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Net vir Pret Puppet Parade Draws Attention to Water Management

Author: Centre for Humanities Research

This year’s annual Net vir Pret Puppet Parade and Performance in the Klein Karoo town of Barrydale celebrates and reclaims the power, mythologies and awareness of the local Klein Huis Rivier

(Published - 21 November 2018)

Awareness around precious water resources has been heightened in the Western Cape due to the drought - most notably in the Mother City of Cape Town.

This year’s annual Net vir Pret Puppet Parade and Performance in the quirky Klein Karoo town of Barrydale, celebrates and reclaims the power, mythologies and awareness of the local Klein Huis Rivier that runs through the Tradouw Valley. The river holds great significance to the people and animals of this scenic, fertile part of the Langeberg.

In addition, the parade raises the plight of the endangered Redfin Minnow, a unique fish that is only found in the Barrydale region. Professor Jane Taylor, the Andrew W Mellon Chair of Aesthetic Theory and Material Performance at UWC’s Centre for Humanities Research (CHR), said: “It is well known how wasteful and irrational planning and economic practices of the apartheid state had a profound impact on the communities compelled to live in divided racially-defined spaces. What is increasingly evident is the environmental impact of these policies.”

Raising awareness about the way water has been used and abused in dividing and separating the community (and people) itself, this production asks us to reconsider our own relationships to water, to come together to save the Redfin Minnow and to celebrate the streams and rivers that connect us all.

The parade is hosted in partnership with the Laboratory of Kinetic Objects (LoKO) - led by Professor Jane Taylor of the CHR – and takes place on Sunday, 16 December at 6pm. This landmark public performance event forms part of the Barrydale Arts Meander (BAM) and is organised by the award-winning Magpie Arts Collective.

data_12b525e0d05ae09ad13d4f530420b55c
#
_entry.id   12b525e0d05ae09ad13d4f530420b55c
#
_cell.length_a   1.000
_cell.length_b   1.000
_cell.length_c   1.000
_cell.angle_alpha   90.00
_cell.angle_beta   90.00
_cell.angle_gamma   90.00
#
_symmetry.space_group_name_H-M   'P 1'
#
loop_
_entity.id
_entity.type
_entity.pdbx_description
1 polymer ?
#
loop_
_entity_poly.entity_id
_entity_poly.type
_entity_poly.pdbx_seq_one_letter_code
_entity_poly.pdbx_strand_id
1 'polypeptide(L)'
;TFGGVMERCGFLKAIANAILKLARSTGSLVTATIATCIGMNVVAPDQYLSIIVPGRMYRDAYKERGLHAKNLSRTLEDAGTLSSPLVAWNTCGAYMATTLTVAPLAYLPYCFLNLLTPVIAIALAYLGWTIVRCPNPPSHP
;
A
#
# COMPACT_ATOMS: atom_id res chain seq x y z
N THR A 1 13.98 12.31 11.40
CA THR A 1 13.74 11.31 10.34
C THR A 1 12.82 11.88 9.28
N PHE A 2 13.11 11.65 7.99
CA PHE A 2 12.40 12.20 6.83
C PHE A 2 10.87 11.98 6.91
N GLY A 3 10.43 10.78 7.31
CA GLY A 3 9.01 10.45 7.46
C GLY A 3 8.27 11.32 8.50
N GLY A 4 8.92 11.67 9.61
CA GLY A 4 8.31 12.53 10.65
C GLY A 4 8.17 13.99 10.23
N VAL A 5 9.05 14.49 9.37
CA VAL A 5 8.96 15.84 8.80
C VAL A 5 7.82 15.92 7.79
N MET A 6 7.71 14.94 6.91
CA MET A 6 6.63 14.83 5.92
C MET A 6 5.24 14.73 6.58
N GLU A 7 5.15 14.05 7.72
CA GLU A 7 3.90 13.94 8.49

On offer is a feast of creativity in which all the galleries and artists in this highly creative town on the R62, will open their doors to the public throughout the weekend.

Every year the parade itself draws local and international puppeteers, musicians and performers who work with local youth to celebrate and explore powerful, relevant issues of community, conservation, ecology and culture through the art of puppetry.

The team of puppeteers from uKwanda Design and Puppetry Collective in Cape Town, who made the finely crafted life-size rhinos of 2017, will be creating new giant puppets for this free live event. The new puppets will be performed amongst hundreds of creations by local puppeteers Clarisa Jonas and Herman Witbooi, as well as by local school learners through the creative programmes of Net Vir Pret. The musical performance, created through a year-long process of workshops with international musicians and theatre makers, will be directed by Cape Town puppetry artist and postdoctoral fellow, Aja Marneweck, who is based at the Laboratory of Kinetic Objects. Marneweck is being assisted by Sudonia Kouter and Martin Kintu. Original music has been composed by traditional Riel Dans leader and director of Net vir Pret, Peter Takelo, hip-hop artist Selanvor Platjies and jazz musician Gari Crawford.

  • Watch the Olifantland documentary which details the 2016 Net vir Pret Puppet Parade and Performance

 


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